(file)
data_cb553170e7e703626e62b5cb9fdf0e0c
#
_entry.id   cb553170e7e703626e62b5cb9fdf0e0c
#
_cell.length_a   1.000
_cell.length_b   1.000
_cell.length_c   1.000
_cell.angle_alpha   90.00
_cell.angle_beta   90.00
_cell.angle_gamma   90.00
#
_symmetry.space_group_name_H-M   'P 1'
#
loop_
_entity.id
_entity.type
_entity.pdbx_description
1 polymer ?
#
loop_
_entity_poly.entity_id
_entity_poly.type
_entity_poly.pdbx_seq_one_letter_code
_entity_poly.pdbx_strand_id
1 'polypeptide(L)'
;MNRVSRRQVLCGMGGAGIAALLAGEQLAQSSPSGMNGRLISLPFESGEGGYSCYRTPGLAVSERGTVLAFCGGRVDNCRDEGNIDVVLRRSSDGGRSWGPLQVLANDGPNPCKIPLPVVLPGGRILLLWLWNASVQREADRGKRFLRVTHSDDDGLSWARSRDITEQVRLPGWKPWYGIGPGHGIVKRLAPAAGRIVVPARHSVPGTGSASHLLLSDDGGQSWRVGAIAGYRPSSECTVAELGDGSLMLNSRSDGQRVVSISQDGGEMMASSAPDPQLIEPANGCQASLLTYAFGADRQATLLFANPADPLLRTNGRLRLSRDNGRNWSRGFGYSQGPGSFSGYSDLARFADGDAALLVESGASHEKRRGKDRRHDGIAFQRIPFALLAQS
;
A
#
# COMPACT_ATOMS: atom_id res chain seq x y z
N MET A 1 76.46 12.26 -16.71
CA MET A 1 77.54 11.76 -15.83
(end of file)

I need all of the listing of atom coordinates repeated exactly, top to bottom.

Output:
data_cb553170e7e703626e62b5cb9fdf0e0c
#
_entry.id   cb553170e7e703626e62b5cb9fdf0e0c
#
_cell.length_a   1.000
_cell.length_b   1.000
_cell.length_c   1.000
_cell.angle_alpha   90.00
_cell.angle_beta   90.00
_cell.angle_gamma   90.00
#
_symmetry.space_group_name_H-M   'P 1'
#
loop_
_entity.id
_entity.type
_entity.pdbx_description
1 polymer ?
#
loop_
_entity_poly.entity_id
_entity_poly.type
_entity_poly.pdbx_seq_one_letter_code
_entity_poly.pdbx_strand_id
1 'polypeptide(L)'
;MNRVSRRQVLCGMGGAGIAALLAGEQLAQSSPSGMNGRLISLPFESGEGGYSCYRTPGLAVSERGTVLAFCGGRVDNCRDEGNIDVVLRRSSDGGRSWGPLQVLANDGPNPCKIPLPVVLPGGRILLLWLWNASVQREADRGKRFLRVTHSDDDGLSWARSRDITEQVRLPGWKPWYGIGPGHGIVKRLAPAAGRIVVPARHSVPGTGSASHLLLSDDGGQSWRVGAIAGYRPSSECTVAELGDGSLMLNSRSDGQRVVSISQDGGEMMASSAPDPQLIEPANGCQASLLTYAFGADRQATLLFANPADPLLRTNGRLRLSRDNGRNWSRGFGYSQGPGSFSGYSDLARFADGDAALLVESGASHEKRRGKDRRHDGIAFQRIPFALLAQS
;
A
#
# COMPACT_ATOMS: atom_id res chain seq x y z
N MET A 1 76.46 12.26 -16.71
CA MET A 1 77.54 11.76 -15.83